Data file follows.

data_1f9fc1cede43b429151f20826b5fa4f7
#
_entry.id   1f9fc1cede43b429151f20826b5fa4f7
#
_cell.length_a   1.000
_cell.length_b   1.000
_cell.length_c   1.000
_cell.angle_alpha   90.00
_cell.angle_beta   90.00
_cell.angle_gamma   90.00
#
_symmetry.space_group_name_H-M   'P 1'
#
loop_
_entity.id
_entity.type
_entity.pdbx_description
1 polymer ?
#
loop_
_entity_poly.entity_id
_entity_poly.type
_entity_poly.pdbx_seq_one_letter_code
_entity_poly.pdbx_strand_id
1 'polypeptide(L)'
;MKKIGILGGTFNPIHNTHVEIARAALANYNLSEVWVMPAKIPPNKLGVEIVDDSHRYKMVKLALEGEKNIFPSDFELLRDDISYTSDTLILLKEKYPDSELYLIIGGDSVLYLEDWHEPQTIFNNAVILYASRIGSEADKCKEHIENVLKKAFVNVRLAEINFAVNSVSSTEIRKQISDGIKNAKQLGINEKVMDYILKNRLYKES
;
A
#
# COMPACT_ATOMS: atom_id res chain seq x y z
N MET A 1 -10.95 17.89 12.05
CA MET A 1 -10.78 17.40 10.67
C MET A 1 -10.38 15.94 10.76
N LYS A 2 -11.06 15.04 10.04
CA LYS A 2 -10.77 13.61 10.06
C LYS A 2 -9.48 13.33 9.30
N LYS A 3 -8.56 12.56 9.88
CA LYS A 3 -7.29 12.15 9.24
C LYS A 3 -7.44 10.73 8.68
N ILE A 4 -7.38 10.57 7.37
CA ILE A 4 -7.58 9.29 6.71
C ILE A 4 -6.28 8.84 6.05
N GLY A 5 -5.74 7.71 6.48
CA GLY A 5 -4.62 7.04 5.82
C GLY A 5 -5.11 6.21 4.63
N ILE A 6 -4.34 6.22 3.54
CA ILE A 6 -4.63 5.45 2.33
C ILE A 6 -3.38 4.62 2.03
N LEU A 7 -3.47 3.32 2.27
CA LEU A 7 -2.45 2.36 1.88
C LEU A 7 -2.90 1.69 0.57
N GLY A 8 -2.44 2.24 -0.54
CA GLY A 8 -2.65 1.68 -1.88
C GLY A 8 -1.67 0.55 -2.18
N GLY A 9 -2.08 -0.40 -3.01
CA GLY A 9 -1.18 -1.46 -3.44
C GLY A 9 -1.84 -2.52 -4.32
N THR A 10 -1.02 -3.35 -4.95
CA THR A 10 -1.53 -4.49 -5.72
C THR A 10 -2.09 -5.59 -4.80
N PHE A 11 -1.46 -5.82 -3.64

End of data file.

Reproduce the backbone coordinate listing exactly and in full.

data_1f9fc1cede43b429151f20826b5fa4f7
#
_entry.id   1f9fc1cede43b429151f20826b5fa4f7
#
_cell.length_a   1.000
_cell.length_b   1.000
_cell.length_c   1.000
_cell.angle_alpha   90.00
_cell.angle_beta   90.00
_cell.angle_gamma   90.00
#
_symmetry.space_group_name_H-M   'P 1'
#
loop_
_entity.id
_entity.type
_entity.pdbx_description
1 polymer ?
#
loop_
_entity_poly.entity_id
_entity_poly.type
_entity_poly.pdbx_seq_one_letter_code
_entity_poly.pdbx_strand_id
1 'polypeptide(L)'
;MKKIGILGGTFNPIHNTHVEIARAALANYNLSEVWVMPAKIPPNKLGVEIVDDSHRYKMVKLALEGEKNIFPSDFELLRDDISYTSDTLILLKEKYPDSELYLIIGGDSVLYLEDWHEPQTIFNNAVILYASRIGSEADKCKEHIENVLKKAFVNVRLAEINFAVNSVSSTEIRKQISDGIKNAKQLGINEKVMDYILKNRLYKES
;
A
#
# COMPACT_ATOMS: atom_id res chain seq x y z
N MET A 1 -10.95 17.89 12.05
CA MET A 1 -10.78 17.40 10.67
C MET A 1 -10.38 15.94 10.76
N LYS A 2 -11.06 15.04 10.04
CA LYS A 2 -10.77 13.61 10.06
C LYS A 2 -9.48 13.33 9.30
N LYS A 3 -8.56 12.56 9.88
CA LYS A 3 -7.29 12.15 9.24
C LYS A 3 -7.44 10.73 8.68
N ILE A 4 -7.38 10.57 7.37
CA ILE A 4 -7.58 9.29 6.71
C ILE A 4 -6.28 8.84 6.05
N GLY A 5 -5.74 7.71 6.48
CA GLY A 5 -4.62 7.04 5.82
C GLY A 5 -5.11 6.21 4.63
N ILE A 6 -4.34 6.22 3.54
CA ILE A 6 -4.63 5.45 2.33
C ILE A 6 -3.38 4.62 2.03
N LEU A 7 -3.47 3.32 2.27
CA LEU A 7 -2.45 2.36 1.88
C LEU A 7 -2.90 1.69 0.57
N GLY A 8 -2.44 2.24 -0.54
CA GLY A 8 -2.65 1.68 -1.88
C GLY A 8 -1.67 0.55 -2.18
N GLY A 9 -2.08 -0.40 -3.01
CA GLY A 9 -1.18 -1.46 -3.44
C GLY A 9 -1.84 -2.52 -4.32
N THR A 10 -1.02 -3.35 -4.95
CA THR A 10 -1.53 -4.49 -5.72
C THR A 10 -2.09 -5.59 -4.80
N PHE A 11 -1.46 -5.82 -3.64